GlaxoSmithKline PLC has agreed to pay $750 million and plead guilty to a criminal charge to settle a U.S. government investigation of manufacturing deficiencies at its former plant in Puerto Rico. The probe was sparked by a whistle-blower suit filed by a former employee. Glaxo agreed to settle a U.S. investigation of manufacturing problems. Glaxo previously disclosed in July that an agreement in principle had been reached to settle the probe. The government had been looking into the manufacture of defective pills including the Paxil antidepressant at Glaxo’s plant in Cidra, Puerto Rico, between 2001 and 2005. They found that some tablets could split apart or had inappropriate amounts of active ingredient, posing safety risks. Glaxo has since closed the facility.
U.S. Attorney Carmen Ortiz in Boston announced the final settlement, saying that although there was no evidence of patient harm, it was critical to pressure companies to follow the rules. Tony West, assistant attorney general for the Civil Division of the Department of Justice, said in a Justice Department press release:
Adulterated drugs undermine the integrity of the FDA’s approval process, can introduce substandard or ineffective drugs onto the market and, in the worst cases, can potentially put patients’ health at risk.
This was the fourth-largest amount a drug company has ever paid to resolve a government probe. Last year, Pfizer Inc. paid a record $2.3 billion to settle allegations it had improperly promoted drugs for unauthorized uses. In 2004, a former quality-assurance manager at Glaxo, Cheryl Eckard, filed a lawsuit against the company in federal court in Boston, alleging that the company submitted false claims to government health programs because drugs manufactured at the Puerto Rico plant weren’t safe and effective, and thus shouldn’t have been covered by government programs. The suit had been filed on behalf of the U.S. under the federal law that was designed to encourage people with knowledge of suspected wrongdoing to notify the government. Ms. Eckard raised the concerns internally before being terminated by Glaxo in mid-2003. The government hopes that this lawsuit and resulting settlement will force drug makers to improve their manufacturing processes.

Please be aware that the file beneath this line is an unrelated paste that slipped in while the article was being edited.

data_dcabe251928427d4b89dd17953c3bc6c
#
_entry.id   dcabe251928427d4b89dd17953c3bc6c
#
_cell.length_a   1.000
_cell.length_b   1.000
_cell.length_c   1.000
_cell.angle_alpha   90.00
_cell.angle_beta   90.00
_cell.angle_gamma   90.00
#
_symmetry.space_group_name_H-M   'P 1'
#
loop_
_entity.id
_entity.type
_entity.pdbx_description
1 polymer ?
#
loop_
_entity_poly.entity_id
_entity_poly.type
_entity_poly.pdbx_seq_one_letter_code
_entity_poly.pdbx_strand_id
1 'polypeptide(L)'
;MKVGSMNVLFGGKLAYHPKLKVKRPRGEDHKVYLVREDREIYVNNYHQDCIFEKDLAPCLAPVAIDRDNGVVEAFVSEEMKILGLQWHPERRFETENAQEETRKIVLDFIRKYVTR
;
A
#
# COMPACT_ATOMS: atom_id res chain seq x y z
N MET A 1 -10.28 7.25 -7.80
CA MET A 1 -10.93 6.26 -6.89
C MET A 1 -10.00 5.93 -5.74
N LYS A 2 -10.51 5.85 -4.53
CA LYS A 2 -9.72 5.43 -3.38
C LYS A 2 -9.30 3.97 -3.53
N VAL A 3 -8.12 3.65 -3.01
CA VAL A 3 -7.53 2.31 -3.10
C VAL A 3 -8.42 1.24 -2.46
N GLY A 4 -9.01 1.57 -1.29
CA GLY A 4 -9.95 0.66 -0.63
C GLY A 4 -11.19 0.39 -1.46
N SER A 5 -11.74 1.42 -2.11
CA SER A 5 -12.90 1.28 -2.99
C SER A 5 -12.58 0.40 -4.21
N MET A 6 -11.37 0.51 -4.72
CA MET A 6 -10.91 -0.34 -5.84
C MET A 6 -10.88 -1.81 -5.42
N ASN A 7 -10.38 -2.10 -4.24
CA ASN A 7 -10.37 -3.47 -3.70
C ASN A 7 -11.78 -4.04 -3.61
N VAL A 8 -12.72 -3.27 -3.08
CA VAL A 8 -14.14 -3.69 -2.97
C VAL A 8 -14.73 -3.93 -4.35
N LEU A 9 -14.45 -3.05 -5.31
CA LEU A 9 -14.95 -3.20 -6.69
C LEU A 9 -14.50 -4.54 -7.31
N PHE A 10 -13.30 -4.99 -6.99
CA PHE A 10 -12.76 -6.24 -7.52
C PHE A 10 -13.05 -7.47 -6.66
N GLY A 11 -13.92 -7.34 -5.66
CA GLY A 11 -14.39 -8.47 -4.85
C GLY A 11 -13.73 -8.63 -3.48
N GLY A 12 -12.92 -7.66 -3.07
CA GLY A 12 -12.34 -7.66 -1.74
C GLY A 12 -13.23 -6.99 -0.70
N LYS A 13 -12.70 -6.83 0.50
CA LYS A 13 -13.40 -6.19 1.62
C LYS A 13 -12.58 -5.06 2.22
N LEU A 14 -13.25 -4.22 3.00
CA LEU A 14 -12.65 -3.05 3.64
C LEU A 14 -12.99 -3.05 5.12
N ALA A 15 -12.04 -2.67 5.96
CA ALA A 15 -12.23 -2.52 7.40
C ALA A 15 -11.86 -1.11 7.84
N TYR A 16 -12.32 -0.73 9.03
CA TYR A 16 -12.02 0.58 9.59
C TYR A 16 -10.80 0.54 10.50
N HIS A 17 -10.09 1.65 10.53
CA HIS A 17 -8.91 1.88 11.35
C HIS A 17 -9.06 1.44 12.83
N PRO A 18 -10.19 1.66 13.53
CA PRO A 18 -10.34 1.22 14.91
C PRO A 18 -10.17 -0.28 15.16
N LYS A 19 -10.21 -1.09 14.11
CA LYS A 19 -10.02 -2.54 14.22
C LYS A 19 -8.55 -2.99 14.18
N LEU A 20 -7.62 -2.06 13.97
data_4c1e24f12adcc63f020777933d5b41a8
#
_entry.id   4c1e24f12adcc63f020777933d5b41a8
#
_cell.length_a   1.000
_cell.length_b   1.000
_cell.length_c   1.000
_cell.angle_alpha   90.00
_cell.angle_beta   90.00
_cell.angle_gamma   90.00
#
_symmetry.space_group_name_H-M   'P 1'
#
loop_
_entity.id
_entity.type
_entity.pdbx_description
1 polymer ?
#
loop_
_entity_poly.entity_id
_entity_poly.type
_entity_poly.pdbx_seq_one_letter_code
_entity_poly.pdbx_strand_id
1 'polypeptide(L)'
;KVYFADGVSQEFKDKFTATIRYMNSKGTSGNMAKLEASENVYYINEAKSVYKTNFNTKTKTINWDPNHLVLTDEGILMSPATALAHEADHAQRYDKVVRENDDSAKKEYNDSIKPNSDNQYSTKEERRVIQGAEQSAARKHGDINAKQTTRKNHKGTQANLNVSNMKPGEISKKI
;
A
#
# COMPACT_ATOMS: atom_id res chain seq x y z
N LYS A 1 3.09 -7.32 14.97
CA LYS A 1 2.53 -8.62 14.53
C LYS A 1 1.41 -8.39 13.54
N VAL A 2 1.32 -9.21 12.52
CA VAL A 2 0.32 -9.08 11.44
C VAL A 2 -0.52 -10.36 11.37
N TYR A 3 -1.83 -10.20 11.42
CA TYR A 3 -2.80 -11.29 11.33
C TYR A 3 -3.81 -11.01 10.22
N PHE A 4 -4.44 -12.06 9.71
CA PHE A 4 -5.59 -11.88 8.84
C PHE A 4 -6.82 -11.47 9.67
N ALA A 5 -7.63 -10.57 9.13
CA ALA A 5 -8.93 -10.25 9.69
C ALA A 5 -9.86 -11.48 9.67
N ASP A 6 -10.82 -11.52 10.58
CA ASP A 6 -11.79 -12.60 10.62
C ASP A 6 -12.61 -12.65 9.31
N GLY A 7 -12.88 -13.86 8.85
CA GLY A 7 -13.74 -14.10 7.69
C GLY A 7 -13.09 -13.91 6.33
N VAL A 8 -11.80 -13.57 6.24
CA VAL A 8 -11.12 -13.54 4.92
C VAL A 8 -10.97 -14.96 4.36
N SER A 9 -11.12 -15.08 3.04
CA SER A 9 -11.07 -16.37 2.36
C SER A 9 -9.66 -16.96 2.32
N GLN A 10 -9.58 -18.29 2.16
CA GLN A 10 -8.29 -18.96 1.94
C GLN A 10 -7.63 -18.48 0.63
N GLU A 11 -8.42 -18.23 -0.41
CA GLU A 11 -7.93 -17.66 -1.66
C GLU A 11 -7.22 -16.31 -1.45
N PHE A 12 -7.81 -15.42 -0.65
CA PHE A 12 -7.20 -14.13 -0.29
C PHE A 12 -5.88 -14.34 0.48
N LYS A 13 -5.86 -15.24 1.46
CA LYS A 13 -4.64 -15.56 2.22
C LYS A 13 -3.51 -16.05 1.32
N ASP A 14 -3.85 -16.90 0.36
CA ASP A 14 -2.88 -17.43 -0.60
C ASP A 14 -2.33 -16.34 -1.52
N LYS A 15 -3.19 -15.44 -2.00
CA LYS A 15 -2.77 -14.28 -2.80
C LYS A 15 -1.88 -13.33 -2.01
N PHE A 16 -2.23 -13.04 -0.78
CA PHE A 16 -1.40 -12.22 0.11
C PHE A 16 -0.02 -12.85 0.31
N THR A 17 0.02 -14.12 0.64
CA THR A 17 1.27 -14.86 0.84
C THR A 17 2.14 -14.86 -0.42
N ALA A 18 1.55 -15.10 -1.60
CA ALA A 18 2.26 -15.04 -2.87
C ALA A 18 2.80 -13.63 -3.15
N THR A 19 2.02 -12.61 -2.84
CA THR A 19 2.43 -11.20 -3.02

Taxpayers Against Fraud spokesman Patrick Burns said the case signals that the Justice Department is willing to pursue manufacturing violations. Big-ticket health-care fraud settlements in recent years have largely centered on allegations that drug makers have promoted drugs for unapproved uses and paid kickbacks to health-care providers. The U.S. Attorney’s Office in Boston subpoenaed Glaxo for documents related to Cidra in 2005. Some $600 million of the settlement amount will go to the federal government and participating states to resolve the civil false-claims allegations.
Source: Wall Street Journal
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